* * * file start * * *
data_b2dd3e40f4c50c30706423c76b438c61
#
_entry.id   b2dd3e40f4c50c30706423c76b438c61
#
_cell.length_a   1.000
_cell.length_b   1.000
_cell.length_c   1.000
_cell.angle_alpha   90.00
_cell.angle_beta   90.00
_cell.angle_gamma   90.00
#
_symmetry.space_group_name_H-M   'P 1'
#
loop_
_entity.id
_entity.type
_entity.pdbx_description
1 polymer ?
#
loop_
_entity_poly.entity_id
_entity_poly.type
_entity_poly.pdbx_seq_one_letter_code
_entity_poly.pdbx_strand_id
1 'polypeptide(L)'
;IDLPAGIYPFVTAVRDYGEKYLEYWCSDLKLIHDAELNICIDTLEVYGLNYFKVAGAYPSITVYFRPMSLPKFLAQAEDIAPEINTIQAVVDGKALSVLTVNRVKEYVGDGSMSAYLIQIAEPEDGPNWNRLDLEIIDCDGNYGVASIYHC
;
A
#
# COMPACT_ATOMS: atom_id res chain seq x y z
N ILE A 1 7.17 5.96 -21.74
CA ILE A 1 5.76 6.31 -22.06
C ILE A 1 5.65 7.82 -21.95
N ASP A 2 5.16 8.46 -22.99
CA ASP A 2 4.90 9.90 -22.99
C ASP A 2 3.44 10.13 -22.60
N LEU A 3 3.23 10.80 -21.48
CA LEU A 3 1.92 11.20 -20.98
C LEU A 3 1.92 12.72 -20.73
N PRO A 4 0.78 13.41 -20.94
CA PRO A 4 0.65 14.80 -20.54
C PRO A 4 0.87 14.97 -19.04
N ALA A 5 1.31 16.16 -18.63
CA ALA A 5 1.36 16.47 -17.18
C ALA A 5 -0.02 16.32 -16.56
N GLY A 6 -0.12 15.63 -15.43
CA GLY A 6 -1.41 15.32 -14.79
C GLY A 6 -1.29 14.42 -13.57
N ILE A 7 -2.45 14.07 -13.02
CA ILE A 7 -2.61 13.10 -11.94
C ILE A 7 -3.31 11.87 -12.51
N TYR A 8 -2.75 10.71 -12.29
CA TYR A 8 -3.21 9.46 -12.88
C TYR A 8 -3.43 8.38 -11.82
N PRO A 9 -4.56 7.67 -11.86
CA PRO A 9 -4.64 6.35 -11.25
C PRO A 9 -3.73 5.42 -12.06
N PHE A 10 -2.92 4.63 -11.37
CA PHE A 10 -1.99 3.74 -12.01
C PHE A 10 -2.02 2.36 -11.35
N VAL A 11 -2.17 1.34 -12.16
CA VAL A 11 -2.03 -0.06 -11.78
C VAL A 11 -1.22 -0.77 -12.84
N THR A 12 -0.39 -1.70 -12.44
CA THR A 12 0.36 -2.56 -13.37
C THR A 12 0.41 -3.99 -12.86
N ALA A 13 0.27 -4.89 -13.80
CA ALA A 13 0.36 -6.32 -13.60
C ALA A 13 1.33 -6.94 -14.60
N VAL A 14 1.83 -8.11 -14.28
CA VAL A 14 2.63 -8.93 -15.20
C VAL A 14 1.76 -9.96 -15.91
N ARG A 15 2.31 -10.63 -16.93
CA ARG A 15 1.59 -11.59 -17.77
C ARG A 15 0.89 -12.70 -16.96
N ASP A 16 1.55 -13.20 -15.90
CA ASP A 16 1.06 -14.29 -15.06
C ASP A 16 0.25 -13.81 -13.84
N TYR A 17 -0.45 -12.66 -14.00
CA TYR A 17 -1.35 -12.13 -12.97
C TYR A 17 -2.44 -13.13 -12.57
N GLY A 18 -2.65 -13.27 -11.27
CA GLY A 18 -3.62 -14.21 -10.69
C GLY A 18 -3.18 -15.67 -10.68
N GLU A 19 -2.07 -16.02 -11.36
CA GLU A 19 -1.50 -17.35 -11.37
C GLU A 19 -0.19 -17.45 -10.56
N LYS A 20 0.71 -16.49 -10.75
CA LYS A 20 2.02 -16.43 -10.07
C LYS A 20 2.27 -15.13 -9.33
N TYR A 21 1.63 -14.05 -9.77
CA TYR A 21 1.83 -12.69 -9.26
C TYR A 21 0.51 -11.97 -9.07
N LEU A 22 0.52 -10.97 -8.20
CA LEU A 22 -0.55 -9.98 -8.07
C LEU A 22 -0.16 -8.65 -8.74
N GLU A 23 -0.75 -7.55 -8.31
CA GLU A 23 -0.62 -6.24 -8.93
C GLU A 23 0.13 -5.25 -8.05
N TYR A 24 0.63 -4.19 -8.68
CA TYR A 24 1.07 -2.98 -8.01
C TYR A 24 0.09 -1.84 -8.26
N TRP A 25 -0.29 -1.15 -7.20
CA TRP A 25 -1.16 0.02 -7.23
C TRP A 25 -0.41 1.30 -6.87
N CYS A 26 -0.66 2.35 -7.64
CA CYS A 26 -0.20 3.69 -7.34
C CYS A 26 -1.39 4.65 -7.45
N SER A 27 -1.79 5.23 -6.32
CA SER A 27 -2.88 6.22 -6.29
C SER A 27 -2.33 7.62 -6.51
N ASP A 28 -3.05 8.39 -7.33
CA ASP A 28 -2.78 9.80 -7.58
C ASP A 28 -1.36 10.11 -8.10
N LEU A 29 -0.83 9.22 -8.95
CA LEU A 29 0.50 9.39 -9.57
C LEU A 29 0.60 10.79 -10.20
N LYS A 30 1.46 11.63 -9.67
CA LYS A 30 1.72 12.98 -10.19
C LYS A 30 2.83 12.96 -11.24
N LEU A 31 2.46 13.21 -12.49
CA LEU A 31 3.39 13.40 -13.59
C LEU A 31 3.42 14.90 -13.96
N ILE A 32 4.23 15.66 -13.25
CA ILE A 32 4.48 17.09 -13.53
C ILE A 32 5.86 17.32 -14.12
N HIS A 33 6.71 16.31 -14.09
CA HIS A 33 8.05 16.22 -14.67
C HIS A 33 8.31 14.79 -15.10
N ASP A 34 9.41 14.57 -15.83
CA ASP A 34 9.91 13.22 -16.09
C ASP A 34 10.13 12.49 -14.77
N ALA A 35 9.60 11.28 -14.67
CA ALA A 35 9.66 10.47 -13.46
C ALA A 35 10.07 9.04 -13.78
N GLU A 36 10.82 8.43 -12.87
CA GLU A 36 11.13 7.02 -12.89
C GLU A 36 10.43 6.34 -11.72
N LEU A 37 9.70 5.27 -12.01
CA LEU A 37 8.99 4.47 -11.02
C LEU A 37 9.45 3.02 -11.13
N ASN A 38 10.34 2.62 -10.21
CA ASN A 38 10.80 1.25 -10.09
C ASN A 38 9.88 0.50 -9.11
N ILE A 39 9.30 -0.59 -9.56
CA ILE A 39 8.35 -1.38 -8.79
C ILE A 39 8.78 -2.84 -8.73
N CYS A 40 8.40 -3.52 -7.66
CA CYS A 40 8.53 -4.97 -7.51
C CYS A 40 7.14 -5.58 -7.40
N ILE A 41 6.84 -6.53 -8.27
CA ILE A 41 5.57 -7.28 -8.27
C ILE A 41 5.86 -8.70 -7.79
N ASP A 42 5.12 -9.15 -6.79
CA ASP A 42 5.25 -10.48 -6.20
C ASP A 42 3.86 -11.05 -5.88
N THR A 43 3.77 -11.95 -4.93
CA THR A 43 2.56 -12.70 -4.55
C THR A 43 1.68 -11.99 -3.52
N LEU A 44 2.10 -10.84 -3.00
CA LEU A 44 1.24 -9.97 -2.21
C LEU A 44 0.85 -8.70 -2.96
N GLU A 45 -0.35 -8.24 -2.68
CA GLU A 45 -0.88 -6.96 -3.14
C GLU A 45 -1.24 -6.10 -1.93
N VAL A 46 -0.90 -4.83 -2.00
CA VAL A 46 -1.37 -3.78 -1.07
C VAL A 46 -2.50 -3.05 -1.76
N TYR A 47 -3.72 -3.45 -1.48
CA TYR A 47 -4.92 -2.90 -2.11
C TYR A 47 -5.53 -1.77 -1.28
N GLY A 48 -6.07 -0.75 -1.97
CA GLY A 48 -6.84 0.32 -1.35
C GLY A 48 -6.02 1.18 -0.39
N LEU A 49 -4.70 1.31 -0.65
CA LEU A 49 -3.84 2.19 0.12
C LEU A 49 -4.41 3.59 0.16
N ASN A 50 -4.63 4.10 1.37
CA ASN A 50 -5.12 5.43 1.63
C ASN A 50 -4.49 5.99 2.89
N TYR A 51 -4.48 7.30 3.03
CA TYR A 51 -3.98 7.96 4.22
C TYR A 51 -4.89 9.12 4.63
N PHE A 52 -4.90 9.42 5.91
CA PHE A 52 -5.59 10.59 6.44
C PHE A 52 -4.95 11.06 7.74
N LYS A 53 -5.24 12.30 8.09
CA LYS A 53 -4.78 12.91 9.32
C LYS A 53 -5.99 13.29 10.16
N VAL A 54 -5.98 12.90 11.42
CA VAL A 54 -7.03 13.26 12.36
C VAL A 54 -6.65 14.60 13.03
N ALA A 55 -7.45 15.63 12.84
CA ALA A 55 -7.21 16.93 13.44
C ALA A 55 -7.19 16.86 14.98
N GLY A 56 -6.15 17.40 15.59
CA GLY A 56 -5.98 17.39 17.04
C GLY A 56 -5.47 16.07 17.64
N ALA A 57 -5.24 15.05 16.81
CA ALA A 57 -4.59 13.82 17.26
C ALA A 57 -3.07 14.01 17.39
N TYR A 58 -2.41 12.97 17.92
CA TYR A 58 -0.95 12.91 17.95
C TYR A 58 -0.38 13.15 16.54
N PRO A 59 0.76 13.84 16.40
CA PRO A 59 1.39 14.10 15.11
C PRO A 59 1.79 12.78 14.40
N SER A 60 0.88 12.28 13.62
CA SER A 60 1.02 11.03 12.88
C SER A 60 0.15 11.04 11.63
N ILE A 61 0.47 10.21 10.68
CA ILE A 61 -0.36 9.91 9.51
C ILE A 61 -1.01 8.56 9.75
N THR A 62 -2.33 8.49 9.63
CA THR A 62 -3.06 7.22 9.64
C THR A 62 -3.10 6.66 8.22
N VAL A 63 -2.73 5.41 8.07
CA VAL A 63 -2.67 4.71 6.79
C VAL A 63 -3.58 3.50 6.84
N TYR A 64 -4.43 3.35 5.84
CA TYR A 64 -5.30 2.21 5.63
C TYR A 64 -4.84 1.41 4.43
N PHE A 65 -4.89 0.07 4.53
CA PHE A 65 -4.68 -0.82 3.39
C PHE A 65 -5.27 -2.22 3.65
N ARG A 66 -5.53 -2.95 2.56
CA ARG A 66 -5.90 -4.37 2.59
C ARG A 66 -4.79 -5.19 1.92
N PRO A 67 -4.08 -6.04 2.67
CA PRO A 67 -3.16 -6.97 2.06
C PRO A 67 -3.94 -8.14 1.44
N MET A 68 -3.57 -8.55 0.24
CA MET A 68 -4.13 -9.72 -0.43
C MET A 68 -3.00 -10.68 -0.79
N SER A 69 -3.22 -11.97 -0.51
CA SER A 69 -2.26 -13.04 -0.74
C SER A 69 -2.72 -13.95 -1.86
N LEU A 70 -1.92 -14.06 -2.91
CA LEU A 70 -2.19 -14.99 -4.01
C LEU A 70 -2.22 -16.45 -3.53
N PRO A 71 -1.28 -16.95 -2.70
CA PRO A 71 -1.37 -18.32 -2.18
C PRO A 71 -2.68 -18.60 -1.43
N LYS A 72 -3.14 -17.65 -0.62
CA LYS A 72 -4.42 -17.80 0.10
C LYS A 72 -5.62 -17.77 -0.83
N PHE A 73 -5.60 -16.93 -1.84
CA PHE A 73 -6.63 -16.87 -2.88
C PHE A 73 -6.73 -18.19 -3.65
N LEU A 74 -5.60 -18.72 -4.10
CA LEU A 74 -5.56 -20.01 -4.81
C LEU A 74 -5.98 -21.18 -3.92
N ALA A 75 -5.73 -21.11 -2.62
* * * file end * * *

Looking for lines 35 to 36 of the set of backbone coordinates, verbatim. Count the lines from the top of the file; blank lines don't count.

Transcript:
CA ASP A 2 4.90 9.90 -22.99
C ASP A 2 3.44 10.13 -22.60